One in eight people in Australia are living in poverty

One in eight people in Australia, including one in six children are living in poverty, a new report released on the eve of Anti-Poverty Week has found, as cost of living pressures continue to put households under strain.

As many as 13.4 per cent of the population (or 3.3 million people) and 16.6 per cent of children (or 761,000 kids) were living below the poverty line in the first year of the pandemic (2019-20), according to the Poverty In Australia 2022 report by the Australian Council of Social Service and UNSW Sydney, using the latest available data from the ABS.

The study also revealed people in poverty are falling further behind the rest of society, with their average weekly incomes dropping to $304 below the poverty line.

The report found that temporary income supports introduced during COVID lockdowns in 2020 – the Coronavirus Supplement and Economic Support Payment - pulled 646,000 people, including 245,000 children, above the poverty line. Those new supports almost doubled the lowest income support payments, including the JobSeeker Payment.

These results demonstrate that Australia can swiftly reduce poverty by raising income supports.

In the first three months of 2020, as large parts of the economy were shut down by Covid restrictions and thousands were put out of work, the poverty rate soared to 14.6 per cent.

But boosted income support payments announced in April that year saw the poverty rate drop to a 17-year-low of 12 per cent over the next three months.

The effect of the boosted payments on children was even more dramatic, reducing the child poverty rate from 19 per cent in the March quarter of 2020 to a 20-year low of 13.7 per cent in the June quarter of 2020, lifting 245,000 children above the poverty line.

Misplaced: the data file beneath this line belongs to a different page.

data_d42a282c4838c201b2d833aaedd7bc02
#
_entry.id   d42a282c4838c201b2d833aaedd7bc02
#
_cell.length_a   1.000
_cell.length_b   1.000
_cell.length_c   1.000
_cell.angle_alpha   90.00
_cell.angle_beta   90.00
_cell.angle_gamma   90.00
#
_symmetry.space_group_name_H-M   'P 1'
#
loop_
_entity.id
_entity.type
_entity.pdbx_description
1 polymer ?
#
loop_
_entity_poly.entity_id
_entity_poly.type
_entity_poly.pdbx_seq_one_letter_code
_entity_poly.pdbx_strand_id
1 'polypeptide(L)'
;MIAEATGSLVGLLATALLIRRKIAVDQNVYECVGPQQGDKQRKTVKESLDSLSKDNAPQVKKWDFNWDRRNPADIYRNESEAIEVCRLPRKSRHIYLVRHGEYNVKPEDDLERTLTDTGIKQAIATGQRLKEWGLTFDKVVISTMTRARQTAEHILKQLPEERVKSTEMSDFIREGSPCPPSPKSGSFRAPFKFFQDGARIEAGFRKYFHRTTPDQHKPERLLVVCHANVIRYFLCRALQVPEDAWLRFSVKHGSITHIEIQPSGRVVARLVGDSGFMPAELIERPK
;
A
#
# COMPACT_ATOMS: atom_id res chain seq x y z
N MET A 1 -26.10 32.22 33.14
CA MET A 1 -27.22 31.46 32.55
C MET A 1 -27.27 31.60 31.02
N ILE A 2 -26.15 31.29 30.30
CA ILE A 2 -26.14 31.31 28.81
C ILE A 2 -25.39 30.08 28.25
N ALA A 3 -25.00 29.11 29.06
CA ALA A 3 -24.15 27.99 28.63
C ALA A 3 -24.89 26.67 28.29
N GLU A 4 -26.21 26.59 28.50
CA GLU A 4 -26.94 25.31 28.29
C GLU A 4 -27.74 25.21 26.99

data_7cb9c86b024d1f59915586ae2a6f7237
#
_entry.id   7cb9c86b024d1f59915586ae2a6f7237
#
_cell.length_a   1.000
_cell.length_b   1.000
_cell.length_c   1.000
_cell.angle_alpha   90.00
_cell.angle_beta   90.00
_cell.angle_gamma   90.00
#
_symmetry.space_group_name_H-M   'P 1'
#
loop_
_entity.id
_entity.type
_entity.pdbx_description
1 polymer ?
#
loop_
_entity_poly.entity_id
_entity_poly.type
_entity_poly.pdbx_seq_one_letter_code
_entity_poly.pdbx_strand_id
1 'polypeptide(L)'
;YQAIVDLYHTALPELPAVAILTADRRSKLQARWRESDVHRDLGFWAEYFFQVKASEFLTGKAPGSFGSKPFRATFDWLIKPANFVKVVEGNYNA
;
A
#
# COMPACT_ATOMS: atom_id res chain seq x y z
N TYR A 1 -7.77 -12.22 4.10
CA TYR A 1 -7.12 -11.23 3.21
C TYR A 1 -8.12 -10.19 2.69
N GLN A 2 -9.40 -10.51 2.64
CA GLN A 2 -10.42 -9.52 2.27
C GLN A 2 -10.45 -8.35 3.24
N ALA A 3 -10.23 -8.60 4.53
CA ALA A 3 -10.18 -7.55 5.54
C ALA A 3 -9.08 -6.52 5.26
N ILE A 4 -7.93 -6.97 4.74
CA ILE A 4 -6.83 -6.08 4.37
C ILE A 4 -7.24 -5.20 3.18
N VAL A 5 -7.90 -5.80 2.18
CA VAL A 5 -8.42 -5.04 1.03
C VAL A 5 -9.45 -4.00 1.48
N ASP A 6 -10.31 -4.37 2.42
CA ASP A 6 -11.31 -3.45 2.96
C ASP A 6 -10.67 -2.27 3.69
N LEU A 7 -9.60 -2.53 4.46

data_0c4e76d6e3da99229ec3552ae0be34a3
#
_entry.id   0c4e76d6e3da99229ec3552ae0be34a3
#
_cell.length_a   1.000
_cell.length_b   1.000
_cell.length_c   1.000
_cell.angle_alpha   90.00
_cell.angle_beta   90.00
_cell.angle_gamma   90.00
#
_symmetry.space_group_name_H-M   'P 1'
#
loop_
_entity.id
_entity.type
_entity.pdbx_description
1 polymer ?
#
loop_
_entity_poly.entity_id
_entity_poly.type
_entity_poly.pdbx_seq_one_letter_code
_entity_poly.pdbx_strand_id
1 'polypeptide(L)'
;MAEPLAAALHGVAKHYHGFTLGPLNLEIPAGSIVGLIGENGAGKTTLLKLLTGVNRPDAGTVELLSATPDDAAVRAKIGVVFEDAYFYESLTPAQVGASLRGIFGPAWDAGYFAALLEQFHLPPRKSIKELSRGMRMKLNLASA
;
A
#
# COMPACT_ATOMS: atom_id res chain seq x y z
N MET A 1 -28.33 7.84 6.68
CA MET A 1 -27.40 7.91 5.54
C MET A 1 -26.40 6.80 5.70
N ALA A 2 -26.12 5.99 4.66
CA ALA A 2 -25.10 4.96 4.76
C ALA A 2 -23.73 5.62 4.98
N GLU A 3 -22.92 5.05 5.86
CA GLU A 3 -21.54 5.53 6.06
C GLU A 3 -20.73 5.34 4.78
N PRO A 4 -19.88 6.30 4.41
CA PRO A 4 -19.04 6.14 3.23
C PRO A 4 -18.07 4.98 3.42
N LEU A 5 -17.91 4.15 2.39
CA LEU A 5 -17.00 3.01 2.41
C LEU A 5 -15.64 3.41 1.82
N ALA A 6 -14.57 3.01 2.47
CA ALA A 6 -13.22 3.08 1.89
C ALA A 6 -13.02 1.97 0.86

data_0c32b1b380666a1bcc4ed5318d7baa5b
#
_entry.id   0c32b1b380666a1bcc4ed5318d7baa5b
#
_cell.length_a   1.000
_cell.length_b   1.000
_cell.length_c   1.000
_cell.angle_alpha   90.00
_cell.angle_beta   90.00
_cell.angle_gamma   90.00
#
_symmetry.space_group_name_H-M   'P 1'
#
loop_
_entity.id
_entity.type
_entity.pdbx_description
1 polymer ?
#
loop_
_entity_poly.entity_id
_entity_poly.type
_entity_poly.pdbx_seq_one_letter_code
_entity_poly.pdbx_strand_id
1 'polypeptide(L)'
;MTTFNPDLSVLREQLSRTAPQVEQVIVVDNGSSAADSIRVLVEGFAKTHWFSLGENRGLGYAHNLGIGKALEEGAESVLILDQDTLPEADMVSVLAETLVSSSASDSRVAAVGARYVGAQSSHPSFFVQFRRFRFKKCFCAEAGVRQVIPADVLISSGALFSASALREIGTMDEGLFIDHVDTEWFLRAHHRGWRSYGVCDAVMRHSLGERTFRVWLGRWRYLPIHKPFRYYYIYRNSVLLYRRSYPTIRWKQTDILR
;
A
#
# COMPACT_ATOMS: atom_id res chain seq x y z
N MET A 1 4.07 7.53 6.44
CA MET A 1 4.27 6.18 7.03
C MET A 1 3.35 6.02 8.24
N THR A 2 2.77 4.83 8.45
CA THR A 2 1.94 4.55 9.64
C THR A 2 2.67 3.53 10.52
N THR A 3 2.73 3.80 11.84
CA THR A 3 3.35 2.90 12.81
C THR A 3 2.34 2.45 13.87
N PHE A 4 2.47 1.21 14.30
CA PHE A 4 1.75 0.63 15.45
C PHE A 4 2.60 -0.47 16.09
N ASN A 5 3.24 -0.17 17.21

The extra income meant that single adults receiving social security payments went from being $134 a week below the poverty line in March to $146 above it in June 2020, while couples with two children went from being $187 below the poverty line to $361 above it at the same time. However, by April 2021, Coronavirus Supplement (initially $275 a week) was abolished and in its place Jobseeker and related payments were increased by just $25 a week.

Professor Carla Treloar, Director of the Social Policy Research Centre at UNSW Sydney, said the report highlights the unacceptable levels of poverty in our nation.

‘Australia is one of the wealthiest countries in the world, yet we have one in eight people and one in six children living below the poverty line,’ she said.

‘There are 3.3 million people in Australia desperately struggling to pay the bills and put food on the table. There are 761,000 children who are denied a good start to life.’

ACOSS CEO Dr Cassandra Goldie said: ‘These figures should be a source of great shame for our nation. We can and must do better.

Dr Goldie also said the study showed there is a clear way to reduce poverty in Australia: ‘Almost doubling the JobSeeker rate pulled 646,000 people out of poverty in 2020. That is a huge advance in an incredibly short period of time.’